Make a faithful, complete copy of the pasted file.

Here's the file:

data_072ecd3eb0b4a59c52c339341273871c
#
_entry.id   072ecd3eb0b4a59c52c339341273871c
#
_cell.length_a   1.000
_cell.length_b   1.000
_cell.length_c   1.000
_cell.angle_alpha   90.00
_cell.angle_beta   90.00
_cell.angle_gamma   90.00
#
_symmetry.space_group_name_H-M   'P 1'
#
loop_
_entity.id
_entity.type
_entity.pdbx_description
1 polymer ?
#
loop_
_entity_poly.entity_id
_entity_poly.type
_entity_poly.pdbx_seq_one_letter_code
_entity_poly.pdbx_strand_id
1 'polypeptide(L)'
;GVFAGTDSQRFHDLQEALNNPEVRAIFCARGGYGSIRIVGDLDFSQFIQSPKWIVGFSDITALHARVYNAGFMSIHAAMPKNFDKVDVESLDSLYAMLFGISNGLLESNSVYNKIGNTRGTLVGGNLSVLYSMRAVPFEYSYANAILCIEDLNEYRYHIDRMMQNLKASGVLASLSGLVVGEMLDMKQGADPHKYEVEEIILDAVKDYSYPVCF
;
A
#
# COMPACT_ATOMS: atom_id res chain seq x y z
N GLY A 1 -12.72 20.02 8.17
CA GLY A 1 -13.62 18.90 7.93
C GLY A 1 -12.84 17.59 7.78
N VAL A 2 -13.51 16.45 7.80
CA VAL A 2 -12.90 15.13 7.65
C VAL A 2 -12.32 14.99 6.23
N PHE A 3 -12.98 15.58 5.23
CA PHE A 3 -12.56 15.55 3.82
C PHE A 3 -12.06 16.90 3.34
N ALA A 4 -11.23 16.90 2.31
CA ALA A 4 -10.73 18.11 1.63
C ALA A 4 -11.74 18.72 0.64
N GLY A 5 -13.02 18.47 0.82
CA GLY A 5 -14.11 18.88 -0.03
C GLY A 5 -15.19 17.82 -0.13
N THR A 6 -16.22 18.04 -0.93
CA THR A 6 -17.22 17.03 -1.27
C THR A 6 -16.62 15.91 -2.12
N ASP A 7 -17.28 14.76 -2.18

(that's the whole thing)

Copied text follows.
data_072ecd3eb0b4a59c52c339341273871c
#
_entry.id   072ecd3eb0b4a59c52c339341273871c
#
_cell.length_a   1.000
_cell.length_b   1.000
_cell.length_c   1.000
_cell.angle_alpha   90.00
_cell.angle_beta   90.00
_cell.angle_gamma   90.00
#
_symmetry.space_group_name_H-M   'P 1'
#
loop_
_entity.id
_entity.type
_entity.pdbx_description
1 polymer ?
#
loop_
_entity_poly.entity_id
_entity_poly.type
_entity_poly.pdbx_seq_one_letter_code
_entity_poly.pdbx_strand_id
1 'polypeptide(L)'
;GVFAGTDSQRFHDLQEALNNPEVRAIFCARGGYGSIRIVGDLDFSQFIQSPKWIVGFSDITALHARVYNAGFMSIHAAMPKNFDKVDVESLDSLYAMLFGISNGLLESNSVYNKIGNTRGTLVGGNLSVLYSMRAVPFEYSYANAILCIEDLNEYRYHIDRMMQNLKASGVLASLSGLVVGEMLDMKQGADPHKYEVEEIILDAVKDYSYPVCF
;
A
#
# COMPACT_ATOMS: atom_id res chain seq x y z
N GLY A 1 -12.72 20.02 8.17
CA GLY A 1 -13.62 18.90 7.93
C GLY A 1 -12.84 17.59 7.78
N VAL A 2 -13.51 16.45 7.80
CA VAL A 2 -12.90 15.13 7.65
C VAL A 2 -12.32 14.99 6.23
N PHE A 3 -12.98 15.58 5.23
CA PHE A 3 -12.56 15.55 3.82
C PHE A 3 -12.06 16.90 3.34
N ALA A 4 -11.23 16.90 2.31
CA ALA A 4 -10.73 18.11 1.63
C ALA A 4 -11.74 18.72 0.64
N GLY A 5 -13.02 18.47 0.82
CA GLY A 5 -14.11 18.88 -0.03
C GLY A 5 -15.19 17.82 -0.13
N THR A 6 -16.22 18.04 -0.93
CA THR A 6 -17.22 17.03 -1.27
C THR A 6 -16.62 15.91 -2.12
N ASP A 7 -17.28 14.76 -2.18